The NYU Game Center, which runs the Game Design bachelor and master degree programs at Tisch School of the Arts, recently announced its 2018 Evo Scholarship. Described on the website as “open to anyone who is passionate about fighting games and esports,” the Evo Scholarship is a symbol of support for the fighting games community. Partially funded by players and spectators of the Evo Tournament — one of the biggest fighting game competitions in the world — the scholarship has for the first time allowed one student to attend the center on a full tuition scholarship.
The Game Center was approached by Evo co-founder Tom Cannon who wanted to help players find a career path after playing games, according to Program Coordinator Dylan McKenzie. Cannon felt that the Game Center had the potential to help gamers who wanted to take on a more creative role and transition from player to game designer.
“The fighting game community is diverse in terms of racial diversity and socioeconomic diversity, but games have a lot of work to do in terms of who are allowed to make them,” McKenzie said. “There are all types of barriers to entry — the scholarship is a chance to open the door to individual designers who might not be able to afford an education at NYU. We are telling people that you can do this, you can be the designer.”
The Evo Scholarship was awarded in 2015, 2016 and 2018 and is funded mostly by contributions made through the Evo Tournament.
Brian Chung, a first year graduate student and the first recipient of the 2018 full-tuition Evo Scholarship, attributed a lot of how he understands game design to the gaming community he’s interacted with at NYU. Chung has hosted gaming tournaments and meet-ups for other game creators and worked in online gaming communities. Through these groups and interactions, Chung has learned to prioritize player agency in games and to not let ego get in the way of designing an engaging game.
It was the center’s focus on teamwork and community that motivated him to apply for the scholarship.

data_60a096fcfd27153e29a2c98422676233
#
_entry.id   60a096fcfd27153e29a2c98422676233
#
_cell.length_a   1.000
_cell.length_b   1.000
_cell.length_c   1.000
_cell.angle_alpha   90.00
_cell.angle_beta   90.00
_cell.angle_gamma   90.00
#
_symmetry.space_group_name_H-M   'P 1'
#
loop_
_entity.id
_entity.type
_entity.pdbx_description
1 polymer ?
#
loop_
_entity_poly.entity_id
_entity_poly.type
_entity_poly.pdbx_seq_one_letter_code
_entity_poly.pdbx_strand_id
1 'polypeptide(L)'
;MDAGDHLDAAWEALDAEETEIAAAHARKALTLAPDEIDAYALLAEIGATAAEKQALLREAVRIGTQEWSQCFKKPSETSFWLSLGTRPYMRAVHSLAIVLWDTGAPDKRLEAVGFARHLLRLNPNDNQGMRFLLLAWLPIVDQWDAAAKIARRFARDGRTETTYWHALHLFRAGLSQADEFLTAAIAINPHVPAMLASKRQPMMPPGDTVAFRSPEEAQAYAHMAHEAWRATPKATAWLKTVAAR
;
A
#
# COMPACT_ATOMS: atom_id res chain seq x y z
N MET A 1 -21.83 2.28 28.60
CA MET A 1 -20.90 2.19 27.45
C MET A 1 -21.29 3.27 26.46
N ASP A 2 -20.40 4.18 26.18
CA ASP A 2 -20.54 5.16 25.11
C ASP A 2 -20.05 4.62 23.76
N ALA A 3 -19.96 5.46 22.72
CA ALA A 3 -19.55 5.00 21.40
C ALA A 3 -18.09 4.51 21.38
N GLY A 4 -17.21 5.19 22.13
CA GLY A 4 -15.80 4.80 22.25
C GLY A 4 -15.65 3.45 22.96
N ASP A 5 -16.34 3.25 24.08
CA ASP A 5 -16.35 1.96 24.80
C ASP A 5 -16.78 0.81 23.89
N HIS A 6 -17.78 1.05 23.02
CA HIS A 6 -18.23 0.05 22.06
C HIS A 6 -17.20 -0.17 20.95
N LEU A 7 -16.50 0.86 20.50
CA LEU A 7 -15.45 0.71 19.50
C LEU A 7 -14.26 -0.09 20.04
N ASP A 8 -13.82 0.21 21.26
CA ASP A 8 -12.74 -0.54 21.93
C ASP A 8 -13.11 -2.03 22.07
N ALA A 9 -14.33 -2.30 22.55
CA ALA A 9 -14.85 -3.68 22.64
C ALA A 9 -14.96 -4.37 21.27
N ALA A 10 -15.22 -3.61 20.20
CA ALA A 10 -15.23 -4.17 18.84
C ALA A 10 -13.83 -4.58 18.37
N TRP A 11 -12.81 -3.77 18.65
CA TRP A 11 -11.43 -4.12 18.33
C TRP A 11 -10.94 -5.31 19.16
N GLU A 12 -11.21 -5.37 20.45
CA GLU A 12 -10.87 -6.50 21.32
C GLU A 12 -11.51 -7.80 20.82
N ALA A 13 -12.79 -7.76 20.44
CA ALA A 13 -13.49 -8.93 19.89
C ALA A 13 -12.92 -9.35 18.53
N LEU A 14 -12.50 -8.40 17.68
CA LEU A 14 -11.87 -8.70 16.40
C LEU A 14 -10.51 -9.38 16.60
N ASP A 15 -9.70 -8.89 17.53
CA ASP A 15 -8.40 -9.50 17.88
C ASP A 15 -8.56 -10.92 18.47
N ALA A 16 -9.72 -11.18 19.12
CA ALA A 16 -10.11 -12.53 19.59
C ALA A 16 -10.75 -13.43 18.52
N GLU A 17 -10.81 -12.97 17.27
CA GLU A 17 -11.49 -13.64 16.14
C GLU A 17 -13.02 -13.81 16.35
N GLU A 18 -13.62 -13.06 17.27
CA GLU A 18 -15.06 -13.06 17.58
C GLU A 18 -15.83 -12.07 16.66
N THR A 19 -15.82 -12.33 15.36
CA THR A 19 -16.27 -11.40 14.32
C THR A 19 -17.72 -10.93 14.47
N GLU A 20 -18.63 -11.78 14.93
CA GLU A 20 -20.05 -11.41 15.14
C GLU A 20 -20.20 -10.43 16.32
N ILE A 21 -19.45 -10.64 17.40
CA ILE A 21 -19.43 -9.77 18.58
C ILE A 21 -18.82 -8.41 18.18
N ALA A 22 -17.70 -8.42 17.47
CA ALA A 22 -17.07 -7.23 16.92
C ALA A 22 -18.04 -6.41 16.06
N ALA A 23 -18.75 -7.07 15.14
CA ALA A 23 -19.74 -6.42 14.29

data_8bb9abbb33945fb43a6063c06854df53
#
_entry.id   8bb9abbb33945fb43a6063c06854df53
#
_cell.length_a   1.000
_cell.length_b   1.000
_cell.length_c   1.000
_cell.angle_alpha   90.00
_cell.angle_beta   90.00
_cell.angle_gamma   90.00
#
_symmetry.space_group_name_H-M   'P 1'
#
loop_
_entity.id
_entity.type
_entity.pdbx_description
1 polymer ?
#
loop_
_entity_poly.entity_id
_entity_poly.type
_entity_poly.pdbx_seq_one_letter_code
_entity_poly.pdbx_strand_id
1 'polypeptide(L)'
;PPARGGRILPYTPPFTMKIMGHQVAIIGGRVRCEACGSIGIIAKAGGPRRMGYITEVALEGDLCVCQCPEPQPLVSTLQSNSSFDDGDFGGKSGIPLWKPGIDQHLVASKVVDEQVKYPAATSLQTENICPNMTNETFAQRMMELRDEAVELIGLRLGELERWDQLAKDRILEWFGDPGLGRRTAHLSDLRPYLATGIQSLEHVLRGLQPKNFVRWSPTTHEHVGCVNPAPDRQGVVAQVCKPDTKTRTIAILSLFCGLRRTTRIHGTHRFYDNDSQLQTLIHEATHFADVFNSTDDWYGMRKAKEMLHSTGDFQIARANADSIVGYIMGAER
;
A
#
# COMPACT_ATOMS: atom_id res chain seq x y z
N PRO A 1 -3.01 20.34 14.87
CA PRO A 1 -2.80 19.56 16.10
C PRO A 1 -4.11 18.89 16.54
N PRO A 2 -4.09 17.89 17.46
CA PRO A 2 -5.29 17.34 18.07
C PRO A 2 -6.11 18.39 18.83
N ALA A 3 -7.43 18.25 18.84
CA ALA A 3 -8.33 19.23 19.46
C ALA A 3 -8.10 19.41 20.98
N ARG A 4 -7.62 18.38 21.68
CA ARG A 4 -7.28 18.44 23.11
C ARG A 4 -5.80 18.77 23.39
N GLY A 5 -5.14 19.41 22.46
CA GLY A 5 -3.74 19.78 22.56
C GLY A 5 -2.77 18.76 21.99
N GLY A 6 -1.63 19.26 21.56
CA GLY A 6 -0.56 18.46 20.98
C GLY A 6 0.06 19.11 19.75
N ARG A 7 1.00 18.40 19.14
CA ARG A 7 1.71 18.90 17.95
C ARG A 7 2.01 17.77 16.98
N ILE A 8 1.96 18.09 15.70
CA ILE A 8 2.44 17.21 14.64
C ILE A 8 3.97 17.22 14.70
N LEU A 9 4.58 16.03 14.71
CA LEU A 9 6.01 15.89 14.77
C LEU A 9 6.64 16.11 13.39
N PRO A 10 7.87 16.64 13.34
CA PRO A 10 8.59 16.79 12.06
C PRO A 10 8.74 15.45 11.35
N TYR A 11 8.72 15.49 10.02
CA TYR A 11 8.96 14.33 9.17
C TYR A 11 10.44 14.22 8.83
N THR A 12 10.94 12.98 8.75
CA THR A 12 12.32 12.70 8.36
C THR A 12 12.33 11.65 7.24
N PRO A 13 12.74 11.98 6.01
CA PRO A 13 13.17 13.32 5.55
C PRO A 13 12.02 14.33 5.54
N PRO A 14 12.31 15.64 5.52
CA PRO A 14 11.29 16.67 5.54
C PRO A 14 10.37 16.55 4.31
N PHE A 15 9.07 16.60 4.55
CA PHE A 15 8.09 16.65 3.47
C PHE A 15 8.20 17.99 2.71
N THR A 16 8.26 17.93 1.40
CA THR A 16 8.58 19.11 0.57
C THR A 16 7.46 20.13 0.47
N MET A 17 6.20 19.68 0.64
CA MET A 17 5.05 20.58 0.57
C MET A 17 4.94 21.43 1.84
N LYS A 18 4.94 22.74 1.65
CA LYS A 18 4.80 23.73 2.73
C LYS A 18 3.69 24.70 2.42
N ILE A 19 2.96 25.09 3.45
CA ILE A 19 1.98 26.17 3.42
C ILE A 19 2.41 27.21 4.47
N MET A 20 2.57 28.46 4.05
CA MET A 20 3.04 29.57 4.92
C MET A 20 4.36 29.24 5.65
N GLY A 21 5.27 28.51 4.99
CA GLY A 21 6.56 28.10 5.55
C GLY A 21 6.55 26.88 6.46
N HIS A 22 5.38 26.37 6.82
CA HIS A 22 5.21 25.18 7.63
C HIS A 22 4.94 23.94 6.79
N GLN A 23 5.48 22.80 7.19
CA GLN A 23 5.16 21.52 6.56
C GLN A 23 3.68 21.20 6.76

“For me, communities of players or communities of creators have always been at the core of my process personally,” Chung said. “Learning to play fighting games was a lot about learning about player psychology and how and why they make decisions under pressure. That made me think about what goes on behind the screen and what it would feel like to create one myself.”
In 2016, fighting game champion Daigo Umehara donated $60,000 of his Capcom Pro Tour winnings to the Game Center to fund the Evo Scholarship. Umehara has served as a guest lecturer and has attended NYU’s annual Spring Fighter gaming tournament.
“I would like to donate all my prize winnings from the Capcom Pro Tour Finals to the community,” Umehara wrote in an email to the Game Center, “It’s simply because I would not have existed without community and I owe you.”
The Evo Scholarship is a show of support from the community for individual game designers. The Game Center focuses on a holistic approach to game design, in the hopes that people will eventually go into the industry and motivate each other to make games that continue to revolutionize the genre.
A version of this article appeared in the Monday, Oct. 1 print edition. Email Jessica Xing at [email protected]